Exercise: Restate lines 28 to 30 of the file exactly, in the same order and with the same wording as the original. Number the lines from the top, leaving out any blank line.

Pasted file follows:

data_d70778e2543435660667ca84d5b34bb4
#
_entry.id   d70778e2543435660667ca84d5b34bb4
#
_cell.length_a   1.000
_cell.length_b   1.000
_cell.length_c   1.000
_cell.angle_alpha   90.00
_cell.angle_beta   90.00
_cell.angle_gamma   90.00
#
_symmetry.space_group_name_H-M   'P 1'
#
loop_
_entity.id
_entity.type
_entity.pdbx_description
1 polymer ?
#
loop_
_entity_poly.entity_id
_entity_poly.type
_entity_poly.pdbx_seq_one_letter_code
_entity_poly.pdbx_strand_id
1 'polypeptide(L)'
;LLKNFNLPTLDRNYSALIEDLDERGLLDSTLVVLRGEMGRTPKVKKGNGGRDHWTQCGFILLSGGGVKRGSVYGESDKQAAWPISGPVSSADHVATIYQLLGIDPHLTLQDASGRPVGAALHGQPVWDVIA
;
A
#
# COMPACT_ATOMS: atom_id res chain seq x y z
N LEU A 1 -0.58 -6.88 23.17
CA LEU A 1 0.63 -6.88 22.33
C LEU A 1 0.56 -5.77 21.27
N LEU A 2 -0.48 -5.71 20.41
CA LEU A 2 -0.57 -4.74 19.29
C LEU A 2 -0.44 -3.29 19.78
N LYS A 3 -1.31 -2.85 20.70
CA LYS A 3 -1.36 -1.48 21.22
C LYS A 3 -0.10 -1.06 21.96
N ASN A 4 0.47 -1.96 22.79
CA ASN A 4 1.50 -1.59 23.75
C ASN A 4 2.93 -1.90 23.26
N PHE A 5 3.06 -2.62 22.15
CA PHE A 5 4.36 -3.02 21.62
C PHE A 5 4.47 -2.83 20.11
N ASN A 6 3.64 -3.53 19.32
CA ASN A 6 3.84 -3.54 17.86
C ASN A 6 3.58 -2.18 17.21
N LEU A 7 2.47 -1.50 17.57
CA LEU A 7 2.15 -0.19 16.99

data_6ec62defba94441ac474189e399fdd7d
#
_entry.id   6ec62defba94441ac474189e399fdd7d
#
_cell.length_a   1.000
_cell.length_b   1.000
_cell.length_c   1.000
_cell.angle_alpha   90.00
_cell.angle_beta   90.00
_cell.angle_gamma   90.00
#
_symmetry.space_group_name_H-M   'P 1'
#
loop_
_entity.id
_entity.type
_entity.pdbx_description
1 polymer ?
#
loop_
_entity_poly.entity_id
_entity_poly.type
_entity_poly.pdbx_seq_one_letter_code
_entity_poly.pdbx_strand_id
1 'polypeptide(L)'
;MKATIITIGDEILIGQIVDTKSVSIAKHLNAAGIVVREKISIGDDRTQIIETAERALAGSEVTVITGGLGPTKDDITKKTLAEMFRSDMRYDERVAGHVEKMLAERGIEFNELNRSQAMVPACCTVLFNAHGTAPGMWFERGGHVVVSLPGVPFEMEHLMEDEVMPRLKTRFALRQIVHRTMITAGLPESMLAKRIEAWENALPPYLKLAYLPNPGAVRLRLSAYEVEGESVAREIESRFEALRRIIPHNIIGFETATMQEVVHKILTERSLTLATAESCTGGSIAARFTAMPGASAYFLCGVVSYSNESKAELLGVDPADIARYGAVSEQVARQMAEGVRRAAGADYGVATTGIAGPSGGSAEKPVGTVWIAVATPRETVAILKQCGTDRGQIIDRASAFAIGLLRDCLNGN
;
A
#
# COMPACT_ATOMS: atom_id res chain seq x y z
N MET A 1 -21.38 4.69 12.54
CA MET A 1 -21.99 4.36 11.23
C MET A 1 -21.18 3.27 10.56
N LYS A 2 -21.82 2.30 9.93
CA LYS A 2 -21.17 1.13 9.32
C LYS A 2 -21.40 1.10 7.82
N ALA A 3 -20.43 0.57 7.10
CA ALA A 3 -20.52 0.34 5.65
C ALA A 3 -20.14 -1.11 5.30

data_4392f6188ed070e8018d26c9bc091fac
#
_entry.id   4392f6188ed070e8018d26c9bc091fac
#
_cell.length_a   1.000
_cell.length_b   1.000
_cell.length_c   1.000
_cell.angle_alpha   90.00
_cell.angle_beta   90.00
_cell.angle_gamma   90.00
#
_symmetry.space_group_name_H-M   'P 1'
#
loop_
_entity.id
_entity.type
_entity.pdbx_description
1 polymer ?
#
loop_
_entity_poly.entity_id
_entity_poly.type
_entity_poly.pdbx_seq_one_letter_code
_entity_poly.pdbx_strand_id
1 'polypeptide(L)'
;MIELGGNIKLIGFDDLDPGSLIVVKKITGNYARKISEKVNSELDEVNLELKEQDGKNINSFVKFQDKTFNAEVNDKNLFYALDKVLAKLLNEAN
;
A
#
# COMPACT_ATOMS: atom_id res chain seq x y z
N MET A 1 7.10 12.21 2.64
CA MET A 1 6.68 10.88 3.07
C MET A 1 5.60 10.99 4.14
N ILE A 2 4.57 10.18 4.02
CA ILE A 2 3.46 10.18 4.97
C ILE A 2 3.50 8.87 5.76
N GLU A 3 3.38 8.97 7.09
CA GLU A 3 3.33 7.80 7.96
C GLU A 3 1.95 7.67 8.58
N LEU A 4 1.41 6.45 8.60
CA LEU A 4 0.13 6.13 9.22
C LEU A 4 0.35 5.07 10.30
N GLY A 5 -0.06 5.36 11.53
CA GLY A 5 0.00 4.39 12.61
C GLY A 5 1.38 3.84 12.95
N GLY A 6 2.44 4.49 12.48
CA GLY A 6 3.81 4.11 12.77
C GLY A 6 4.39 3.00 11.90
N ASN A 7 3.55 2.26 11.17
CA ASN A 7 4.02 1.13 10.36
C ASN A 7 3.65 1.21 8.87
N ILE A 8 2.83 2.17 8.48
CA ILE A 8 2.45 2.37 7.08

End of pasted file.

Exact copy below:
A
#
# COMPACT_ATOMS: atom_id res chain seq x y z